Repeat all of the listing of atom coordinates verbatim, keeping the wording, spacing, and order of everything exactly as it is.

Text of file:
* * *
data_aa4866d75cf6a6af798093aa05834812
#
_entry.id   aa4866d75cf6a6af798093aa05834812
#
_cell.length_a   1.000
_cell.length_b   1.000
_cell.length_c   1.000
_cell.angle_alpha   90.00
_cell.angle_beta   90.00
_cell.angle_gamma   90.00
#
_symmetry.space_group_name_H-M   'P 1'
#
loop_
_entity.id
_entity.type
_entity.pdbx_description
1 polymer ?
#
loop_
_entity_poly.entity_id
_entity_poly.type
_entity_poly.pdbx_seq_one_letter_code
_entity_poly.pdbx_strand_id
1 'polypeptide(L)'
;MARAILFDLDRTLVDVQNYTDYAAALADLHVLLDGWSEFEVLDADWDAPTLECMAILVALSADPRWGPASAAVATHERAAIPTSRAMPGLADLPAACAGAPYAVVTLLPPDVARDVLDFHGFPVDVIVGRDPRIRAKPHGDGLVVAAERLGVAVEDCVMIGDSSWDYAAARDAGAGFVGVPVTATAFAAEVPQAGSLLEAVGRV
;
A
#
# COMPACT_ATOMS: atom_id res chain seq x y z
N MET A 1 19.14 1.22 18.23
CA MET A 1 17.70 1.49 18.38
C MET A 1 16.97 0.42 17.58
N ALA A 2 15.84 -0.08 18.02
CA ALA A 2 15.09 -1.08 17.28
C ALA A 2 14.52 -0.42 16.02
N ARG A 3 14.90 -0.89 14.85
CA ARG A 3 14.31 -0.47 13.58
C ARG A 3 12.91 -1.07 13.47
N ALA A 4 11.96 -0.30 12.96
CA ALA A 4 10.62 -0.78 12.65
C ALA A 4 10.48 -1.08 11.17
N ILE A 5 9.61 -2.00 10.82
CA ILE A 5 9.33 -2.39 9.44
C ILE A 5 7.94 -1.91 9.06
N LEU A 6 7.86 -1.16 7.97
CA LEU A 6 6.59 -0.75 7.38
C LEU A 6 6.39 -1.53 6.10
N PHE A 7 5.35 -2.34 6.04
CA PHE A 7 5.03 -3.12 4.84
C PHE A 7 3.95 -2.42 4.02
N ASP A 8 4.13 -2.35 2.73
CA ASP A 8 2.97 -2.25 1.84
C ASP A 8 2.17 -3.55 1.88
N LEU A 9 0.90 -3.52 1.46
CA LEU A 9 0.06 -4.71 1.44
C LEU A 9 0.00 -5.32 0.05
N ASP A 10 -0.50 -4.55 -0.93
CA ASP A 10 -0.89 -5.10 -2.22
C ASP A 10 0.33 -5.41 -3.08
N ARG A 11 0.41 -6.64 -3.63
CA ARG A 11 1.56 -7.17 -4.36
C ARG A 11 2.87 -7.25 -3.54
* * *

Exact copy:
data_aa4866d75cf6a6af798093aa05834812
#
_entry.id   aa4866d75cf6a6af798093aa05834812
#
_cell.length_a   1.000
_cell.length_b   1.000
_cell.length_c   1.000
_cell.angle_alpha   90.00
_cell.angle_beta   90.00
_cell.angle_gamma   90.00
#
_symmetry.space_group_name_H-M   'P 1'
#
loop_
_entity.id
_entity.type
_entity.pdbx_description
1 polymer ?
#
loop_
_entity_poly.entity_id
_entity_poly.type
_entity_poly.pdbx_seq_one_letter_code
_entity_poly.pdbx_strand_id
1 'polypeptide(L)'
;MARAILFDLDRTLVDVQNYTDYAAALADLHVLLDGWSEFEVLDADWDAPTLECMAILVALSADPRWGPASAAVATHERAAIPTSRAMPGLADLPAACAGAPYAVVTLLPPDVARDVLDFHGFPVDVIVGRDPRIRAKPHGDGLVVAAERLGVAVEDCVMIGDSSWDYAAARDAGAGFVGVPVTATAFAAEVPQAGSLLEAVGRV
;
A
#
# COMPACT_ATOMS: atom_id res chain seq x y z
N MET A 1 19.14 1.22 18.23
CA MET A 1 17.70 1.49 18.38
C MET A 1 16.97 0.42 17.58
N ALA A 2 15.84 -0.08 18.02
CA ALA A 2 15.09 -1.08 17.28
C ALA A 2 14.52 -0.42 16.02
N ARG A 3 14.90 -0.89 14.85
CA ARG A 3 14.31 -0.47 13.58
C ARG A 3 12.91 -1.07 13.47
N ALA A 4 11.96 -0.30 12.96
CA ALA A 4 10.62 -0.78 12.65
C ALA A 4 10.48 -1.08 11.17
N ILE A 5 9.61 -2.00 10.82
CA ILE A 5 9.33 -2.39 9.44
C ILE A 5 7.94 -1.91 9.06
N LEU A 6 7.86 -1.16 7.97
CA LEU A 6 6.59 -0.75 7.38
C LEU A 6 6.39 -1.53 6.10
N PHE A 7 5.35 -2.34 6.04
CA PHE A 7 5.03 -3.12 4.84
C PHE A 7 3.95 -2.42 4.02
N ASP A 8 4.13 -2.35 2.73
CA ASP A 8 2.97 -2.25 1.84
C ASP A 8 2.17 -3.55 1.88
N LEU A 9 0.90 -3.52 1.46
CA LEU A 9 0.06 -4.71 1.44
C LEU A 9 0.00 -5.32 0.05
N ASP A 10 -0.50 -4.55 -0.93
CA ASP A 10 -0.89 -5.10 -2.22
C ASP A 10 0.33 -5.41 -3.08
N ARG A 11 0.41 -6.64 -3.63
CA ARG A 11 1.56 -7.17 -4.36
C ARG A 11 2.87 -7.25 -3.54